The U.S. Supreme Court ruled seven years ago in District of Columbia vs. Heller that the 2nd Amendment "conferred an individual right to keep and bear arms," but it also said that right was "not unlimited." Government and courts have been wrestling ever since over just how far an individual's right goes, and a decision Friday by the U.S. Court of Appeals for the District of Columbia Circuit may help draw some much-needed boundaries.
The District of Columbia has enacted stringent gun-control laws over the years, responding in large part to the city's seemingly relentless gun violence. The 2008 case centered on a requirement that gun owners make their weapons essentially inoperable if they kept them in the house. The court tossed out that law as too restrictive, and established the individual right to keep a gun in the house for self-protection. The District of Columbia has since adopted more gun laws, drawing more court challenges.
First, the good part about the D.C. Circuit's ruling, which doesn't bind courts outside the nation's capital but can influence them: It recognized that the government can require gun owners to provide a photograph and fingerprints to register a handgun because there is a legitimate public safety interest in doing so. It also said the government has the authority to require registration of long guns — shotguns and rifles. Both of those can help keep guns out of the hands of convicted felons, domestic abusers, the mentally ill and others barred by law from having them.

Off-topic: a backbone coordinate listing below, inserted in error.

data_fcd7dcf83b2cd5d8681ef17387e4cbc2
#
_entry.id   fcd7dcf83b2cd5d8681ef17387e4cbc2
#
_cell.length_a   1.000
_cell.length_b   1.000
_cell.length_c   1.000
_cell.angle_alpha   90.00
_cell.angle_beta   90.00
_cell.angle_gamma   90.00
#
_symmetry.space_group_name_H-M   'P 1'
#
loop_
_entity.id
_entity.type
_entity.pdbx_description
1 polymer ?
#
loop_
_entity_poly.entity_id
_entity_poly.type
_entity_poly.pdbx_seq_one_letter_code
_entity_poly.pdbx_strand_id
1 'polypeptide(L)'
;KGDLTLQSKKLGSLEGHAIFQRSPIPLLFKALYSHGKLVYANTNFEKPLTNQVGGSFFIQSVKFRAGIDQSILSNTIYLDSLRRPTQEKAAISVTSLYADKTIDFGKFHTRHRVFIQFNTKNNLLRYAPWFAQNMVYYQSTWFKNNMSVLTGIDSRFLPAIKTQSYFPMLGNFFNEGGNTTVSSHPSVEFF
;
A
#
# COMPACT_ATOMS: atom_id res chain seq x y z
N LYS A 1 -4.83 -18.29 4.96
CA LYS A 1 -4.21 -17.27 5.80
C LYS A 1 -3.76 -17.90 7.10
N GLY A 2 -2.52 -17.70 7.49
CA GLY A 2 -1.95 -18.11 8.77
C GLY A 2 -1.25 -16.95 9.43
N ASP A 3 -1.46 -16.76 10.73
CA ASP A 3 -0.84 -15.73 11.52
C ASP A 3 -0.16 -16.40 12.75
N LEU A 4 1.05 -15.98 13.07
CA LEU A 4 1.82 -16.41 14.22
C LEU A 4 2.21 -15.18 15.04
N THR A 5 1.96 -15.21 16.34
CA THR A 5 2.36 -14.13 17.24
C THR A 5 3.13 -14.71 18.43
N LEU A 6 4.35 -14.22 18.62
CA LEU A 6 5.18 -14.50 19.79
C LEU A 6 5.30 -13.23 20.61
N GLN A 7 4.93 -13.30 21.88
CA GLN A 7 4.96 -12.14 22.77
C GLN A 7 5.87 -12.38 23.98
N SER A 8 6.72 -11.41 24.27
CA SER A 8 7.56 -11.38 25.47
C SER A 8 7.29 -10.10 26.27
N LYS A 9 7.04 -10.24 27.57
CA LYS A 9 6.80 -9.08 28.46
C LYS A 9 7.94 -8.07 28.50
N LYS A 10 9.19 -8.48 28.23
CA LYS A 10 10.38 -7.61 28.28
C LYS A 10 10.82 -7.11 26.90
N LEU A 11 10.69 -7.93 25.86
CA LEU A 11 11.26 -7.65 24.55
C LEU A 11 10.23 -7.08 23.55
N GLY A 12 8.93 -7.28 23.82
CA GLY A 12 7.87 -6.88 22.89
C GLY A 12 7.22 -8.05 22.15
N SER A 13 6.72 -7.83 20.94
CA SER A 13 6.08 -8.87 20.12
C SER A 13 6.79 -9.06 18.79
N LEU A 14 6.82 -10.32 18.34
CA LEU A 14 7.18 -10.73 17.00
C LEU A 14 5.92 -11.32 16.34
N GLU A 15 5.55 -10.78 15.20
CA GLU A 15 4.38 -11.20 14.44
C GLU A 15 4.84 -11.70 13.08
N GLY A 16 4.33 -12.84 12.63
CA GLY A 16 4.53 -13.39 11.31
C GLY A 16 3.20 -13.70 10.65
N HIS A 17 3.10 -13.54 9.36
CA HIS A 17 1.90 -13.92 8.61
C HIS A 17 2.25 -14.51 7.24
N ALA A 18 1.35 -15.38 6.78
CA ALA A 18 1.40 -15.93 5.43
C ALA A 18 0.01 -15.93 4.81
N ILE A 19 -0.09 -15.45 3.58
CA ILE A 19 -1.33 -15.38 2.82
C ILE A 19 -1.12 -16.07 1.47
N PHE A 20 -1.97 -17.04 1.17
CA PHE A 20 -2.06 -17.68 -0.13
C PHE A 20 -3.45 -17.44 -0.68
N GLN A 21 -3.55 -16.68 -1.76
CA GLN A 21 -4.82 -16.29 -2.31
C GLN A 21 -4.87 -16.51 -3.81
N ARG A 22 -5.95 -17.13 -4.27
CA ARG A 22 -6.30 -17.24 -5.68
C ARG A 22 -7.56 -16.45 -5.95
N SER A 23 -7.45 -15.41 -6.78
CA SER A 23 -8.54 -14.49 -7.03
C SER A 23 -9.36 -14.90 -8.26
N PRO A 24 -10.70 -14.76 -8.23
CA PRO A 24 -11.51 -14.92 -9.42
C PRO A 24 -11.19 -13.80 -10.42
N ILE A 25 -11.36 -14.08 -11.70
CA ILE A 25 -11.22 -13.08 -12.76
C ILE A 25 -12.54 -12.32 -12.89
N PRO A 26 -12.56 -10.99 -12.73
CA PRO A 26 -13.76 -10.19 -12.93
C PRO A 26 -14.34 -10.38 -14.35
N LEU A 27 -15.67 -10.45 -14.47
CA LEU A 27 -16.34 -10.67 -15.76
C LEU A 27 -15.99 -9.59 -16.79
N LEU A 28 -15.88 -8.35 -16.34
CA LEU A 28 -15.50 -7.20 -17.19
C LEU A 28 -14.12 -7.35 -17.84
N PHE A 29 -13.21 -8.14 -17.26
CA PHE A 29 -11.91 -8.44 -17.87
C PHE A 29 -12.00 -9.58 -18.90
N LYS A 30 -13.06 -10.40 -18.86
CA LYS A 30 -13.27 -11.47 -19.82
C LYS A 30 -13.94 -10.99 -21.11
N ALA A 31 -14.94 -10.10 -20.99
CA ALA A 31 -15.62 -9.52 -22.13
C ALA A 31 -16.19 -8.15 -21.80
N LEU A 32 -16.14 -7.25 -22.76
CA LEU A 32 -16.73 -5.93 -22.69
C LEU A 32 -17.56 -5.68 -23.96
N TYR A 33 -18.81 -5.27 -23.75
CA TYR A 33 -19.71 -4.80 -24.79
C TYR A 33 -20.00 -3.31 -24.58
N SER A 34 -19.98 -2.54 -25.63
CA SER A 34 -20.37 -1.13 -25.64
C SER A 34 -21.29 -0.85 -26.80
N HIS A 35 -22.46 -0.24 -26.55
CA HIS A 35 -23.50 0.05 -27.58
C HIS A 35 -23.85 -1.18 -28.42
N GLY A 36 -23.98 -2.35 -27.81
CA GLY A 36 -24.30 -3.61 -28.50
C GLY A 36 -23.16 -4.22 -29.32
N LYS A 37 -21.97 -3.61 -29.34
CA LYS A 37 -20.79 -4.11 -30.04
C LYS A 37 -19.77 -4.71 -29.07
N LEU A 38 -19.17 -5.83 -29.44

But the court also threw out the district's monthly limit of one gun registration per person, which could open the door for challenges to a similar limitation here in California. And interestingly, the court rejected the requirement that a gun be presented when it is registered because doing so could risk public safety — an idea that may come into play in an unrelated case before the U.S. 9th Circuit Court of Appeals, which hinges on whether the 2nd Amendment confers a right to carry a weapon in public.
This page believes the Supreme Court erred in the initial Heller decision by upending an interpretation of the 2nd Amendment that had been embraced for half a century — that the amendment's reference to a "well-regulated militia" limits the right to keep and bear arms to organized military units, such as the National Guard. Although that decision is the law of the land, so is the government's right to regulate ownership. As the courts continue to define what that means, they should — as the D.C. Circuit sought to do — put public safety ahead of misguided notions of an armed nation.